Olympic strike threats – are employers being held to ransom?

The past few weeks have seen numerous news reports about the threat of strikes by transport workers, who have demanded bonuses in return for the possibility of working extra hours during the Olympics.

Recently, it was reported that Tube workers had secured an Olympics bonus package worth more than £6,000 in total. This comes after reports that staff at London’s Docklands Light Railway, London Overground and Network Rail had accepted bonus settlements of £900, £600 and £500 respectively.

The latest case involves London bus workers, who are set to vote on strike action after reportedly requesting an additional £500, despite Transport for London explaining that they will already be entitled to overtime during the Olympics.

In most of these cases, the requested bonuses are in addition to previously agreed overtime and rewards for working during the Olympics.

Potential for damage

To the cynic, the premise is simple: pay us extra, say the employees, or we’ll go on strike during the most important few weeks in recent UK cultural history and leave you carrying the can. The potential for brand damage is huge. After all, who wants to be seen as the penny-pinching boss responsible for ruining people’s trips to the Games?

On a slightly different note, the recent “fuel crisis” caused by the vague threat of tanker drivers going on strike represents how the mere prospect of industrial action can cause chaos as far as infrastructure is concerned. If tanker drivers decided to strike during or around the Olympics, a full-scale panic would surely ensue.

This underlines how the infrastructure on which the Olympics depend is so finely balanced and demonstrates the pressure placed on employers across a range of industries to maintain high staffing and output levels at such a crucial time.

This explains why employees and unions perhaps feel they are in such a strong position when it comes to bargaining for Olympics pay deals and bonuses.

But do these recent cases set a precedent for other industries? After all, the smooth running of the Olympics doesn’t just depend on public transport. A wide range of sectors and functions will contribute to the Games’ success.

Businesses in catering and hospitality, utilities, logistics, retail and the service sector – to name just a few – will be required to work to their full ability in the build-up and during the Olympics and Paralympic Games, as the world turns its attention to London and locations across the UK.

Are employers in these sectors vulnerable to bonus demands and strike threats in the same way transport operators have been? And if they find themselves in such a position, what options do they have?

Employee rights

Sam Barnes, associate in the employment practice at employment law firm Freshfields Bruckhaus Deringer, reminds employers that staff generally don’t have the right to demand extra pay to perform their “usual duties” during key events such as the Olympics, and employers are usually able to refuse such requests, provided that employees’ contracts don’t include “express or implied entitlement” to increased pay.

Therefore, Barnes advises: “Generally, if employees refuse to perform their duties – or indicate that they intend to refuse to perform their duties – unless they are given more pay, then there may be grounds to discipline the employee. An employer’s disciplinary policy would be relevant here.”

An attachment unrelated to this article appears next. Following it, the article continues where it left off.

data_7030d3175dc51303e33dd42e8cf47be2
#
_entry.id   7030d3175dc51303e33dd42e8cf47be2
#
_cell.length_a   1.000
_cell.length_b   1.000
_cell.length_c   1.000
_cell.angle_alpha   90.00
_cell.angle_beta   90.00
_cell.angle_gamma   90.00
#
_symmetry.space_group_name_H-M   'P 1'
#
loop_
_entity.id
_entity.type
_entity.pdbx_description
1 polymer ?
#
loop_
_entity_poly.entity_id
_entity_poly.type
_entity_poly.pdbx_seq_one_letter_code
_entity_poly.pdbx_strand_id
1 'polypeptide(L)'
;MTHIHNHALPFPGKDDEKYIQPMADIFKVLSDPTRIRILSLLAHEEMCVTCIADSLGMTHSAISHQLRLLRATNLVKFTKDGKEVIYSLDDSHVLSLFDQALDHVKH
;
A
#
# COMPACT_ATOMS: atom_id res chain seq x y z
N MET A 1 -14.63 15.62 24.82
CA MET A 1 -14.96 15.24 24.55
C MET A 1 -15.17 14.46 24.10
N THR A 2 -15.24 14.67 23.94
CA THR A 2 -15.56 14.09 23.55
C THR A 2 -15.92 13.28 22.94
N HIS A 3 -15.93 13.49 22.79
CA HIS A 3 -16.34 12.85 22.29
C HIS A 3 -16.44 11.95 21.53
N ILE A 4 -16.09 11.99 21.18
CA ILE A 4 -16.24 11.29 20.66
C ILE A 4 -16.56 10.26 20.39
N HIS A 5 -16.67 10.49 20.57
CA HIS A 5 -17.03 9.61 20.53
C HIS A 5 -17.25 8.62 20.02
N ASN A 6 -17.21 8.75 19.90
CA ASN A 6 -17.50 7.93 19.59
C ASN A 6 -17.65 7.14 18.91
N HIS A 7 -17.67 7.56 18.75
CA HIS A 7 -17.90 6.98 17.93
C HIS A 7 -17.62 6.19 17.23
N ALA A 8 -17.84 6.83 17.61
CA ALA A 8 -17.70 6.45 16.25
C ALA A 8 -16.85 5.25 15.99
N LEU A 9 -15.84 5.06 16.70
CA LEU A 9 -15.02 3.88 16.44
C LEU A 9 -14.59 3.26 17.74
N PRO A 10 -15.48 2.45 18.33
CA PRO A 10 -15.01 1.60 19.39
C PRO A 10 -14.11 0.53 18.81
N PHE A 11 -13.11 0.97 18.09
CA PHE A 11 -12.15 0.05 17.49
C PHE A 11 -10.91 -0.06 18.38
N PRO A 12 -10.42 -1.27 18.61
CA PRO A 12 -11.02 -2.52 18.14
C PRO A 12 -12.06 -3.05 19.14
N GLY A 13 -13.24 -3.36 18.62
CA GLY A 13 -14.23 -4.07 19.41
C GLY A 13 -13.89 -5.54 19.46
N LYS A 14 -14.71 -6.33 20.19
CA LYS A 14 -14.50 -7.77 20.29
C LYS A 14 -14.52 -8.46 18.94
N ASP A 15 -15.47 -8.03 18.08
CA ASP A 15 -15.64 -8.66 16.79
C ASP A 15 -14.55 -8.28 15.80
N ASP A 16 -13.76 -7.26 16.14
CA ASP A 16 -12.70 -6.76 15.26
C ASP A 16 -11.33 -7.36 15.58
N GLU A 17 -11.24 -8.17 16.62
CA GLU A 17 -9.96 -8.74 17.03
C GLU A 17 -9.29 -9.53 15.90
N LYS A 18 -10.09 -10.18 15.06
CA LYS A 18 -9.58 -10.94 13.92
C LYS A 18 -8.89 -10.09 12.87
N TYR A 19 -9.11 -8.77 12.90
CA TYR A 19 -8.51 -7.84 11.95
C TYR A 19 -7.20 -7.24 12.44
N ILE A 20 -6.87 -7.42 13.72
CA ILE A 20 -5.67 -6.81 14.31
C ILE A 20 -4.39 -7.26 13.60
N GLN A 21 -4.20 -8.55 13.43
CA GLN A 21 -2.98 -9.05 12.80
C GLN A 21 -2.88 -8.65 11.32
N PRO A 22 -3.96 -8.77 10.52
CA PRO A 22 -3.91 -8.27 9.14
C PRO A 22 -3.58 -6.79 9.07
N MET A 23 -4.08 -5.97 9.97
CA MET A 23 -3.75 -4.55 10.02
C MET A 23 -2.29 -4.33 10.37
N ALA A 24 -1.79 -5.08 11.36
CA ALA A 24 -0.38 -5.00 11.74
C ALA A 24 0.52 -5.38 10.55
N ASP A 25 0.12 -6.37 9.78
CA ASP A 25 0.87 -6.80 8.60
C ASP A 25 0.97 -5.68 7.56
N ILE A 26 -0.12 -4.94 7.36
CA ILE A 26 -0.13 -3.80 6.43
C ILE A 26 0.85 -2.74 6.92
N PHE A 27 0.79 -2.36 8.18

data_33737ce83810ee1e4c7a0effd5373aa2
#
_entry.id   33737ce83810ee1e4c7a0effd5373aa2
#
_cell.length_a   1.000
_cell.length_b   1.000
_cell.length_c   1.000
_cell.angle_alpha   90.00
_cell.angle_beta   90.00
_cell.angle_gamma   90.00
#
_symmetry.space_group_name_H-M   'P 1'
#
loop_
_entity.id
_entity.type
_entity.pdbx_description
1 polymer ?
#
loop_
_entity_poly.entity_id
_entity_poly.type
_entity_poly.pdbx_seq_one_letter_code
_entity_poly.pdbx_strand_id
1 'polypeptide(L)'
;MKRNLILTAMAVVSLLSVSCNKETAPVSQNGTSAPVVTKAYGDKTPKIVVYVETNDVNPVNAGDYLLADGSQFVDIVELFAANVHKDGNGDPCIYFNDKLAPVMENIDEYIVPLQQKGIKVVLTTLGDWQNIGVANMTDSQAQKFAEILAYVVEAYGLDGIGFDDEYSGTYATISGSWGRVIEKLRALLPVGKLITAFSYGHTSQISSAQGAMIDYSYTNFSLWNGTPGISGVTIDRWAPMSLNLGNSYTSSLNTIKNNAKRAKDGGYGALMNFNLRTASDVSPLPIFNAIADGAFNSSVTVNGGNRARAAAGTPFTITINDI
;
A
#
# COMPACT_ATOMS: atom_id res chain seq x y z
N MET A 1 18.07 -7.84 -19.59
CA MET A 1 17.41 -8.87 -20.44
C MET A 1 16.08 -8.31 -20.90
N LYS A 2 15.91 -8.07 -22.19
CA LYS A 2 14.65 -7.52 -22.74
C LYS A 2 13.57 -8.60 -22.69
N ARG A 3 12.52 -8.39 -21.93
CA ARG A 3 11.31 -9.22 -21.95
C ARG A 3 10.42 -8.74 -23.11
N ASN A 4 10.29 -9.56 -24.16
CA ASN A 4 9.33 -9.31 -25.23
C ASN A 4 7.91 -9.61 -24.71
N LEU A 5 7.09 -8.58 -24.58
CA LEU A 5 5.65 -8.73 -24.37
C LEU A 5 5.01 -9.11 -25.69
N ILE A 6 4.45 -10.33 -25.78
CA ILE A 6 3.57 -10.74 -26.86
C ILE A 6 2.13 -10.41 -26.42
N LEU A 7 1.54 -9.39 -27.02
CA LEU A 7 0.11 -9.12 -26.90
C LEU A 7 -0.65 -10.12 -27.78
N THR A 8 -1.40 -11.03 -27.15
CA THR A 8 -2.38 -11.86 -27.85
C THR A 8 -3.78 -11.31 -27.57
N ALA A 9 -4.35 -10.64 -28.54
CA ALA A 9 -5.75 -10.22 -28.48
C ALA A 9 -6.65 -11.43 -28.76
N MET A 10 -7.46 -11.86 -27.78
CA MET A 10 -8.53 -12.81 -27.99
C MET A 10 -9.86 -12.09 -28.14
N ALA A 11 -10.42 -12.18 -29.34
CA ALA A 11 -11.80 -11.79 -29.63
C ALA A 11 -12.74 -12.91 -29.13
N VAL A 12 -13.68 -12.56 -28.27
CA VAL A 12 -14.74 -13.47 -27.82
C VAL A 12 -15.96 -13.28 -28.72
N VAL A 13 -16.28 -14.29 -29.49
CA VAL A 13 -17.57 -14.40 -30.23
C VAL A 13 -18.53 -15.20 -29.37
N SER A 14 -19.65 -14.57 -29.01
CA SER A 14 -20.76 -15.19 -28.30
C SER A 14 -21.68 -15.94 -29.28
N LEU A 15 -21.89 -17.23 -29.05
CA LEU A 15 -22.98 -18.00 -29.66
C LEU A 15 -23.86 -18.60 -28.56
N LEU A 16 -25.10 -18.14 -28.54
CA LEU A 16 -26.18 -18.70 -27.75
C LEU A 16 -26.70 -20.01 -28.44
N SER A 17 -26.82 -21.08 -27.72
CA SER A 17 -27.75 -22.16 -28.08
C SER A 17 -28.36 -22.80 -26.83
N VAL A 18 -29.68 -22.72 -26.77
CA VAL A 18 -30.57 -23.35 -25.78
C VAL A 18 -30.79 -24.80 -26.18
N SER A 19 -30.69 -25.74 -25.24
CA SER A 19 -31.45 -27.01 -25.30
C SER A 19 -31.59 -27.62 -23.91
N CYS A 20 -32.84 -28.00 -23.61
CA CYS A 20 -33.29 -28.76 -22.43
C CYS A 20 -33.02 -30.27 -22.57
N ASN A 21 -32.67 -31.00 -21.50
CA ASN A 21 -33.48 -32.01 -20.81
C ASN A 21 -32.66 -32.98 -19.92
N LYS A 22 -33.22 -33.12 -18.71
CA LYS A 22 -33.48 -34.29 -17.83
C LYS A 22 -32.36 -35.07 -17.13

Barnes adds: “There is no right to strike under English common law. A strike – and almost every other type of industrial action – will generally involve an employee breaching their contract of employment. Striking employees will generally not have a right to pay if they do not perform work as scheduled and so an employer will be entitled to dock their pay for the period of any action.”

Significantly, as far as the Olympics are concerned, Barnes says that employees and unions may be liable if a strike interferes with the employer’s ability to perform other contracts, such as for the supply of goods or the performance of services, unless they have the benefit of legislative protection.

But is this enough to prevent the threat of strikes? The number of cases so far suggests not.

Opportunity to improve relations

Matt Brooks, partner at Better Placed HR, suggests that these sorts of situations offer an opportunity to strengthen relationships with employees, provided that employers act quickly and communicate effectively with staff.

He says: “If you’re asking your employees to do considerably more or suffer some exceptional hardship as a result of something beyond your control such as the Games, then it is perhaps understandable that they might want to be compensated for that.

“The opportunity is for the business to make an offer of ‘something’ additional, whether it is cash, time off in lieu, away days or wine, for example, for those who go through this. Precisely what ‘compensation’ is appropriate depends on the business knowing its people well enough to be able to pitch it correctly,” Brooks adds.

“The vital point is for employers to get in first; to make the offer before the employees come up with a collective decision, by which point they’ve prepared themselves for a fight and the employer starts off on the back foot.”

Brooks says that making an unprompted compensation offer will be perceived not only as more generous than the same value offer were it to have been demanded, but also will have intangible but valuable, positive effects on employers’ “psychological contract” with their workforce.

Finally, he warns: “If you don’t know your workforce well enough to get this right, you probably have more serious problems than you realise, and the effect of the Games may only be to bring them to the surface more quickly and starkly than they would have naturally risen.”

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